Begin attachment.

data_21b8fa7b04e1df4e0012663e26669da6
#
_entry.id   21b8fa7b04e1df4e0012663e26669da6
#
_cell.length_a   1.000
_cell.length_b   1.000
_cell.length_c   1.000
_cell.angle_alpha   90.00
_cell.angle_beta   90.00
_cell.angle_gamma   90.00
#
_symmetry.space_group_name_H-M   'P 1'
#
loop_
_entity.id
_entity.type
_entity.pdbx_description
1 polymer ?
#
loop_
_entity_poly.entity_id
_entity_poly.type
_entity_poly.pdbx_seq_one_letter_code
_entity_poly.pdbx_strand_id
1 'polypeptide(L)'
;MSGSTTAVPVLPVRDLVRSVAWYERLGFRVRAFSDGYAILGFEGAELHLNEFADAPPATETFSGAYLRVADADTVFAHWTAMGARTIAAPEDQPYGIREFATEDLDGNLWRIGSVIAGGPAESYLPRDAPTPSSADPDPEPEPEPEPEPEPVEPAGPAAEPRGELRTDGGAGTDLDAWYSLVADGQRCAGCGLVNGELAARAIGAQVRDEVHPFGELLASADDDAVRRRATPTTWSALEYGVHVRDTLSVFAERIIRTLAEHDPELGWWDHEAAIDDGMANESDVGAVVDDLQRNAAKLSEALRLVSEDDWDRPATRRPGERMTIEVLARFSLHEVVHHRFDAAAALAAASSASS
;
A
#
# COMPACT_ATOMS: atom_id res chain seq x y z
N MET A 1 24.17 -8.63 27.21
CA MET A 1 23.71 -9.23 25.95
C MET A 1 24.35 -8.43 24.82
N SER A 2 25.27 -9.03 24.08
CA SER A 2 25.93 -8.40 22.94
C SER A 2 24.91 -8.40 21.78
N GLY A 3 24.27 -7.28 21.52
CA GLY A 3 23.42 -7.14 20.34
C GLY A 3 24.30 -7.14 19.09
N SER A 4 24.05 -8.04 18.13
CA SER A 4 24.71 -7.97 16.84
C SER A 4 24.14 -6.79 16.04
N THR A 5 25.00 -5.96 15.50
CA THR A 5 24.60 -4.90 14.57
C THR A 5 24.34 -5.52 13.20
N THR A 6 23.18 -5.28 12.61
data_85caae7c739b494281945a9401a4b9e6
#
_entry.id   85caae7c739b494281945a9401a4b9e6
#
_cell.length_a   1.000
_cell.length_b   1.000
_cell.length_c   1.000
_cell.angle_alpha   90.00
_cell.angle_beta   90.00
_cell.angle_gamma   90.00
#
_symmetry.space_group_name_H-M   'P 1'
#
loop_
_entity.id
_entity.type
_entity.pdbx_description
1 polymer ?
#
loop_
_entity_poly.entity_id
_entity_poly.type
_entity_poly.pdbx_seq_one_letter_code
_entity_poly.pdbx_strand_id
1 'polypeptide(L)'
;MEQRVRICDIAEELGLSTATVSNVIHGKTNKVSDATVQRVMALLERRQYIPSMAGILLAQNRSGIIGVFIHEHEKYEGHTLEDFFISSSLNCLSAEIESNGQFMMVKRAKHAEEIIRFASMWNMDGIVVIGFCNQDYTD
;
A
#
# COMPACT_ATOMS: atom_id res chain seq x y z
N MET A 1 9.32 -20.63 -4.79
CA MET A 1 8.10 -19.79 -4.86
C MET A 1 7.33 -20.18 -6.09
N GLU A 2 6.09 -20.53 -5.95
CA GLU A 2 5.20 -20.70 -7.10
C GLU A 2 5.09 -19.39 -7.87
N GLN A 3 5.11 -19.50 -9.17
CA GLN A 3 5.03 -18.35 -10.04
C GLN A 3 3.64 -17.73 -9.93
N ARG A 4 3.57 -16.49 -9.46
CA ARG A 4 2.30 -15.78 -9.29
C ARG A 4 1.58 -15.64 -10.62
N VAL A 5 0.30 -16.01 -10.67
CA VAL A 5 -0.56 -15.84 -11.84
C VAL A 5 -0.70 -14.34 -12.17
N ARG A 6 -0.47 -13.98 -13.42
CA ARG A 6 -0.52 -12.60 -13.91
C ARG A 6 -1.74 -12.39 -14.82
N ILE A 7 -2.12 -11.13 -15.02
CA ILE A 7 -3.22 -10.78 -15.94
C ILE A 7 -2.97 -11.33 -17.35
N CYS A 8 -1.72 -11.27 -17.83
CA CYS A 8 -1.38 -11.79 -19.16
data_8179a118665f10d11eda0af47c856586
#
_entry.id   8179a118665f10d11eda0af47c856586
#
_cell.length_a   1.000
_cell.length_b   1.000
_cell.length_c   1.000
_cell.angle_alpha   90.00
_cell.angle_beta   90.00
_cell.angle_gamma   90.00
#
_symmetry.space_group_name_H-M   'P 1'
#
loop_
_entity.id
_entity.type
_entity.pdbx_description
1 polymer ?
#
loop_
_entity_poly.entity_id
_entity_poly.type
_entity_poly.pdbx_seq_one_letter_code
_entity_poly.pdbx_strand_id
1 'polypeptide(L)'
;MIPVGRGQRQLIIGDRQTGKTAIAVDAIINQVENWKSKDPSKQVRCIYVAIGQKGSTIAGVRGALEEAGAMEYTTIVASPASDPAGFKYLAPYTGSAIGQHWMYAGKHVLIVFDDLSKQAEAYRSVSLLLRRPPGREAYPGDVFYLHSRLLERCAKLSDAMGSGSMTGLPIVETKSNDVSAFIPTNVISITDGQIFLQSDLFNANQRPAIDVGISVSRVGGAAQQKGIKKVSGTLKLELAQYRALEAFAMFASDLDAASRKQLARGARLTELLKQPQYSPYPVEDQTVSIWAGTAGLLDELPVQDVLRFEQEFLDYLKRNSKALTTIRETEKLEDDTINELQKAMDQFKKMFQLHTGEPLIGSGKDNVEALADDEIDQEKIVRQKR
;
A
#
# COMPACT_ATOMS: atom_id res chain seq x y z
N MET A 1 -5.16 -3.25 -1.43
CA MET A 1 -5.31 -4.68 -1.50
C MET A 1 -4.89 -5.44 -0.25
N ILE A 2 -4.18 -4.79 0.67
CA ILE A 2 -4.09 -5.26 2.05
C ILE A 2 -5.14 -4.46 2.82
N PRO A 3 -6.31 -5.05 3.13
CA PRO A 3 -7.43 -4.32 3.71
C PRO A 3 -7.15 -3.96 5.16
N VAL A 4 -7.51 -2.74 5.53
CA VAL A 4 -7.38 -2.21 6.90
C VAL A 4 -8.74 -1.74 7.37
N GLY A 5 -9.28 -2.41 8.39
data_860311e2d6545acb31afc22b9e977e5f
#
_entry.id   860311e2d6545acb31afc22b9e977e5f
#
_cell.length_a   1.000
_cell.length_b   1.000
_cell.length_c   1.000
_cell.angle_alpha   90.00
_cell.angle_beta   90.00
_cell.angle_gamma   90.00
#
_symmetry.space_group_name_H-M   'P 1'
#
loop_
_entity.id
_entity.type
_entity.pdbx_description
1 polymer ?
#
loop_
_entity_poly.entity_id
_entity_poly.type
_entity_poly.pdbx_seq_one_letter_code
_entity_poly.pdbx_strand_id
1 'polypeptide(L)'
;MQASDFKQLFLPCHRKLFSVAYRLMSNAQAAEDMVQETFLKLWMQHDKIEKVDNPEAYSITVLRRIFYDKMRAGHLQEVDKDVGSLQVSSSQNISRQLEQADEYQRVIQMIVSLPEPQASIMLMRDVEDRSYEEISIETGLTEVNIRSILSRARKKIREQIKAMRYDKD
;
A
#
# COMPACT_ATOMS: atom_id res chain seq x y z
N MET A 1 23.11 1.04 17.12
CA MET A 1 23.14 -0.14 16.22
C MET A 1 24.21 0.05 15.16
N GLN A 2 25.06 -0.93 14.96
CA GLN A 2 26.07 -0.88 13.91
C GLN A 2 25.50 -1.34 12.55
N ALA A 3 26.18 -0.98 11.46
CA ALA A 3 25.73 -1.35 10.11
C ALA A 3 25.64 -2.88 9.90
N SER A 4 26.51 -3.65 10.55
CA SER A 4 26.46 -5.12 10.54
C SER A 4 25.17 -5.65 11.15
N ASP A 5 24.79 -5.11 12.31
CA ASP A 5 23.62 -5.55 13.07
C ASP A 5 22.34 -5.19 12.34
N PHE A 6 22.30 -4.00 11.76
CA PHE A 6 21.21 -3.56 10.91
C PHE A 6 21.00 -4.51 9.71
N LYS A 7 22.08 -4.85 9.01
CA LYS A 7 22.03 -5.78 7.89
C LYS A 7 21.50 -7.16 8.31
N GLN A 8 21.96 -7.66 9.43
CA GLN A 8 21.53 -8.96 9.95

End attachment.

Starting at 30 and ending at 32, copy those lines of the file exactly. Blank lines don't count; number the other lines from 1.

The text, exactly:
# COMPACT_ATOMS: atom_id res chain seq x y z
N MET A 1 24.17 -8.63 27.21
CA MET A 1 23.71 -9.23 25.95